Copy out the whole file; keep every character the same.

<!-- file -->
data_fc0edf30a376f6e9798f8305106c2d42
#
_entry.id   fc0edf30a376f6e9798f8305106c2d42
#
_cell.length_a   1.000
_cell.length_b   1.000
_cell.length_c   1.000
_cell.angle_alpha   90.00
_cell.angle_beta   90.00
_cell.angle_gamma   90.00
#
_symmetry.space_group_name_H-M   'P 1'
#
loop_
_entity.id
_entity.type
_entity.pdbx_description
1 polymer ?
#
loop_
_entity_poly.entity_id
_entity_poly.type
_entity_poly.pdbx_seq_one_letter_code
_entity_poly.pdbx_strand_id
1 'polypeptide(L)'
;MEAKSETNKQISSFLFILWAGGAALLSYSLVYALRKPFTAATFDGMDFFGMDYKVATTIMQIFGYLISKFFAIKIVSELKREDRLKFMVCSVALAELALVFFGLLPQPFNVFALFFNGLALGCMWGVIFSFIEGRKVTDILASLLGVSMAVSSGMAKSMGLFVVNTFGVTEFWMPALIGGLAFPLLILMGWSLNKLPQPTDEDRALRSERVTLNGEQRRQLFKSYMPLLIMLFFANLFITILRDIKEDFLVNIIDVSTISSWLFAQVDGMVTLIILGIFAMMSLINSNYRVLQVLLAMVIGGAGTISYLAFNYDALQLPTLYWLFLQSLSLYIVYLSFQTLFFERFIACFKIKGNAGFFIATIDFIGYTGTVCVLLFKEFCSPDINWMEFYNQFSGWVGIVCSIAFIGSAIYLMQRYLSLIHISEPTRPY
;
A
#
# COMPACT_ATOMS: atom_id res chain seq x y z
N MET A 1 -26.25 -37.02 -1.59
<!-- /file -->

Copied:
data_fc0edf30a376f6e9798f8305106c2d42
#
_entry.id   fc0edf30a376f6e9798f8305106c2d42
#
_cell.length_a   1.000
_cell.length_b   1.000
_cell.length_c   1.000
_cell.angle_alpha   90.00
_cell.angle_beta   90.00
_cell.angle_gamma   90.00
#
_symmetry.space_group_name_H-M   'P 1'
#
loop_
_entity.id
_entity.type
_entity.pdbx_description
1 polymer ?
#
loop_
_entity_poly.entity_id
_entity_poly.type
_entity_poly.pdbx_seq_one_letter_code
_entity_poly.pdbx_strand_id
1 'polypeptide(L)'
;MEAKSETNKQISSFLFILWAGGAALLSYSLVYALRKPFTAATFDGMDFFGMDYKVATTIMQIFGYLISKFFAIKIVSELKREDRLKFMVCSVALAELALVFFGLLPQPFNVFALFFNGLALGCMWGVIFSFIEGRKVTDILASLLGVSMAVSSGMAKSMGLFVVNTFGVTEFWMPALIGGLAFPLLILMGWSLNKLPQPTDEDRALRSERVTLNGEQRRQLFKSYMPLLIMLFFANLFITILRDIKEDFLVNIIDVSTISSWLFAQVDGMVTLIILGIFAMMSLINSNYRVLQVLLAMVIGGAGTISYLAFNYDALQLPTLYWLFLQSLSLYIVYLSFQTLFFERFIACFKIKGNAGFFIATIDFIGYTGTVCVLLFKEFCSPDINWMEFYNQFSGWVGIVCSIAFIGSAIYLMQRYLSLIHISEPTRPY
;
A
#
# COMPACT_ATOMS: atom_id res chain seq x y z
N MET A 1 -26.25 -37.02 -1.59